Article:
“I think the science is clear, and I believe in vaccines,” Scanlon said. “But I also believe that the people who came here believe they are doing what’s in the best interest of their children. And on this issue and many other issues, we always have to look at what is the difference between personal and individual rights and the greater good. And we’ve been having that debate in this country since the founding of this country, and we have it here all the time on issues like guns.”

Personal freedoms vs. the greater good

The return of measles, a disease absent from the U.S. for 20 years, has prompted the debate in Connecticut and other states over religious or personal philosophy exemptions. Last year, the Centers for Disease Control and Prevention confirmed 1,282 cases of measles in 31 states, including three in Connecticut. Nearly 130 patients were hospitalized and 61 reported complications, including pneumonia and encephalitis.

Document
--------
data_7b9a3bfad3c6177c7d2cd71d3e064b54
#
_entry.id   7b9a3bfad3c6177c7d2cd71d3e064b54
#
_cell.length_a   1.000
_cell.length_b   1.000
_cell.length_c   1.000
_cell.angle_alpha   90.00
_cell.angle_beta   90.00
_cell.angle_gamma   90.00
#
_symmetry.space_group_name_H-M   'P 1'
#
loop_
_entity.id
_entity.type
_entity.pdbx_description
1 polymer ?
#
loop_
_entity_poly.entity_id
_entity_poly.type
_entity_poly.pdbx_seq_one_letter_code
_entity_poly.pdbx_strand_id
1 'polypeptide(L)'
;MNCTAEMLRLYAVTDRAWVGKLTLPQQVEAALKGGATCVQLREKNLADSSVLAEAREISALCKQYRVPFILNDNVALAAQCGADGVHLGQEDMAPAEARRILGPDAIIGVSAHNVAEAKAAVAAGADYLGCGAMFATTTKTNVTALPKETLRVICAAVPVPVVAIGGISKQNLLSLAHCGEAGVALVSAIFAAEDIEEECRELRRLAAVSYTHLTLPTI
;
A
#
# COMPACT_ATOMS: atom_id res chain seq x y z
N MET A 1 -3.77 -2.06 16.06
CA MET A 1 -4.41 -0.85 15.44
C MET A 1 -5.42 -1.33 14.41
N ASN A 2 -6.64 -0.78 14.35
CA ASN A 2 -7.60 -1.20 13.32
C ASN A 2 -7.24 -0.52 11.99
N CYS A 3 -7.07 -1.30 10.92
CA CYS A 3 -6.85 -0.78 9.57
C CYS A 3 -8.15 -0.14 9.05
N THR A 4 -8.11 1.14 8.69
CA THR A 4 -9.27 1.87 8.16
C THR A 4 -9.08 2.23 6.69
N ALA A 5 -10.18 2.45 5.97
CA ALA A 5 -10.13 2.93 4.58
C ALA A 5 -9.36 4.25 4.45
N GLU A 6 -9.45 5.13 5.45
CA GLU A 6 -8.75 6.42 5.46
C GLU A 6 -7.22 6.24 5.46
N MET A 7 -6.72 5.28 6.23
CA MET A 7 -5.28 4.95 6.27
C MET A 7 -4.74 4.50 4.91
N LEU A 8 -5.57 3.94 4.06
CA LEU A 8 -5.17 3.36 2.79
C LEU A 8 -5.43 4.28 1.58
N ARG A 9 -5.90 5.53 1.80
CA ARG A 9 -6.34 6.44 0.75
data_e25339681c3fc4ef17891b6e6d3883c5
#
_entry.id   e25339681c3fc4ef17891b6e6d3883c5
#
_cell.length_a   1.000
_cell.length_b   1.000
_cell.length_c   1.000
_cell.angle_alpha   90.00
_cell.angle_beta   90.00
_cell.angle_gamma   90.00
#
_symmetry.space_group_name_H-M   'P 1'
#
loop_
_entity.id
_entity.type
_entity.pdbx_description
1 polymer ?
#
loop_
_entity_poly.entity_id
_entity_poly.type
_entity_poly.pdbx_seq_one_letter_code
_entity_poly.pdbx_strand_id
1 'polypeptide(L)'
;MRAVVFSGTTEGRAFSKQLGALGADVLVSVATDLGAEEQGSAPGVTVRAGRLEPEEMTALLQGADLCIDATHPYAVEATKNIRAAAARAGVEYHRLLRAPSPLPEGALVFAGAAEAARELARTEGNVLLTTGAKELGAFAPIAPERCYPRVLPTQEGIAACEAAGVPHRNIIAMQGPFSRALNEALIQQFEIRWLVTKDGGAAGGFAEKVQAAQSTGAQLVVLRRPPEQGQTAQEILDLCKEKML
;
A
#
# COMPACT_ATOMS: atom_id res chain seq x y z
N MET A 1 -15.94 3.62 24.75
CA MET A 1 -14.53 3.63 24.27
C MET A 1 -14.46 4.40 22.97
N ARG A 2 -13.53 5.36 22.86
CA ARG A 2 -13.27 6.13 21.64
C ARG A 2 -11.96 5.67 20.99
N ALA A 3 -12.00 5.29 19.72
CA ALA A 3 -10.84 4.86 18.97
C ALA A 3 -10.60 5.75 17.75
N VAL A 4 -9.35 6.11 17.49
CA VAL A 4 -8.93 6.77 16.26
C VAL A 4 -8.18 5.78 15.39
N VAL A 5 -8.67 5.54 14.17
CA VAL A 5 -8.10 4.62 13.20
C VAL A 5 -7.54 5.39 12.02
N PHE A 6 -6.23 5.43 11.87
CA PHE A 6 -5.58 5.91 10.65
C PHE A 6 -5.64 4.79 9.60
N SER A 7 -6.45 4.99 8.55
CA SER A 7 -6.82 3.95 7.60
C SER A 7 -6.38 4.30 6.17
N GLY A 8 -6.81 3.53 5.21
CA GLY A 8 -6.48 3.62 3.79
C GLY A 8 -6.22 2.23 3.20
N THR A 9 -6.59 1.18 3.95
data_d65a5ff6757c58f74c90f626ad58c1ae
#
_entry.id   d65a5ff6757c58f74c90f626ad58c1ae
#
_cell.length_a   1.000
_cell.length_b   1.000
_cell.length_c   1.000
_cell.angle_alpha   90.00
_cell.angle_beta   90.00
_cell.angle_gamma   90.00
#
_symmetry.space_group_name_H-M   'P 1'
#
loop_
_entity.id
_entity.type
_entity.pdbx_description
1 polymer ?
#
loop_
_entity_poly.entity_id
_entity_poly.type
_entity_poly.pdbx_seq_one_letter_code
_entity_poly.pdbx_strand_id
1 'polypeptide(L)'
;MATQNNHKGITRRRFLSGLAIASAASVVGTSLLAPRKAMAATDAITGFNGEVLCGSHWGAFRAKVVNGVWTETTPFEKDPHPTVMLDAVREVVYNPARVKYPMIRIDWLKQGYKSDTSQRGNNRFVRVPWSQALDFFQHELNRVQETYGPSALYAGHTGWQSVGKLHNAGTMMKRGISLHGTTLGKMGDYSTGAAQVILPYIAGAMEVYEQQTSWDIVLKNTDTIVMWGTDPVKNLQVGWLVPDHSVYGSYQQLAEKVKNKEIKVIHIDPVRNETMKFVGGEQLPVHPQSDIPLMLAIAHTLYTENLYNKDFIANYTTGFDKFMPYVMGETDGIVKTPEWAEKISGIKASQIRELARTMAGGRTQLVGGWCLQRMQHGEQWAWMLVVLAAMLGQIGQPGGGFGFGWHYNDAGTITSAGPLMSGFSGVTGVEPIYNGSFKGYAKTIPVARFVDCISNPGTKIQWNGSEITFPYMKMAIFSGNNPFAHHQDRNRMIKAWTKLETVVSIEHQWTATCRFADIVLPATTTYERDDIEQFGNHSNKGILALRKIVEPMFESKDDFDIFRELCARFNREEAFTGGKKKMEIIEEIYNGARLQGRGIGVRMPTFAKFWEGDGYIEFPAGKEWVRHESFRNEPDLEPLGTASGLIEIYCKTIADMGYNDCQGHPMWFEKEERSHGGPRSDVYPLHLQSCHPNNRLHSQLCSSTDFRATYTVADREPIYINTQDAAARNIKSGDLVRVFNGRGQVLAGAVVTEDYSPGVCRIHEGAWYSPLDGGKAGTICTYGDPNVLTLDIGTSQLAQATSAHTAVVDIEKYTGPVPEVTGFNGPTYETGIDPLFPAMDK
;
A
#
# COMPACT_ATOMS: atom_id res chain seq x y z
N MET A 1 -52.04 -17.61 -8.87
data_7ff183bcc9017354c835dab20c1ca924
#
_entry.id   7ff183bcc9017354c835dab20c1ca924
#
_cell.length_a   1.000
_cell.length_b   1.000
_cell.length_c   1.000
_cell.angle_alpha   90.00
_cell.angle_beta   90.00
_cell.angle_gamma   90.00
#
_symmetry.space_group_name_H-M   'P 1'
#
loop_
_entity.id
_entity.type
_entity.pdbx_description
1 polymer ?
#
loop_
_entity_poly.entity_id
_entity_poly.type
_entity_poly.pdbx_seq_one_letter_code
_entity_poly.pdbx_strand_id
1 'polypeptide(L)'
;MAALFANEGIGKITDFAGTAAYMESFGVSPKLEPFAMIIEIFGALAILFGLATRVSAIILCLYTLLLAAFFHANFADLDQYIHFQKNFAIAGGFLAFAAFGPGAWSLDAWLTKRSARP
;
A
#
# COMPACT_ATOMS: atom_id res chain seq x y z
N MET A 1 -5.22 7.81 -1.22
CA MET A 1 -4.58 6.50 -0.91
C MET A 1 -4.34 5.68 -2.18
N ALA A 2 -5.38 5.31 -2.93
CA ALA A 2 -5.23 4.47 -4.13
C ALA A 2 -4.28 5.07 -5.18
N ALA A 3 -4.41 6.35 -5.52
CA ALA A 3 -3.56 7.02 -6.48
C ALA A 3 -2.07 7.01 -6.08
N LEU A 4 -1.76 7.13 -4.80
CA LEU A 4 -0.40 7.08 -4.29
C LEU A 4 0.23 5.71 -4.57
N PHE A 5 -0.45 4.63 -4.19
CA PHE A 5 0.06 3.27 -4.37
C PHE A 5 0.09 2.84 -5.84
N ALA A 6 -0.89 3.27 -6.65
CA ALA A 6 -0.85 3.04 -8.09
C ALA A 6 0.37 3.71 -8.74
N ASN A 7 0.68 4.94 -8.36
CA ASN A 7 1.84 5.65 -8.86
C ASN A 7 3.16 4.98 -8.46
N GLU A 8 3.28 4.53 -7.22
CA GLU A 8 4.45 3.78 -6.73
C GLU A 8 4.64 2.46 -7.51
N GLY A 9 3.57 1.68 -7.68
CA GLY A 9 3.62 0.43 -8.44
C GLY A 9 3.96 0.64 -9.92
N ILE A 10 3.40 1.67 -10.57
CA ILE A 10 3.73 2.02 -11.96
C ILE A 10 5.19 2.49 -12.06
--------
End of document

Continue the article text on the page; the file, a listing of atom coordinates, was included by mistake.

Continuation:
About three quarters of the cases were in New York, grouped in Brooklyn and Rockland County. Washington State reported an outbreak of 71 cases, all but one in Clark County, where fewer than 40% of kindergarten students at some schools had received the combined vaccine for measles, mumps and rubella (MMR). The countywide rate was 78%.

Washington State responded by eliminating a personal philosophy exemption for the MMR, but left the religious exemption intact. It increased education efforts about vaccines, requiring a more rigorous informed consent process for anyone seeking a religious exemption. Petit said there are early signs that such an approach is improving vaccination rates, and he would like to see Connecticut try a similar approach.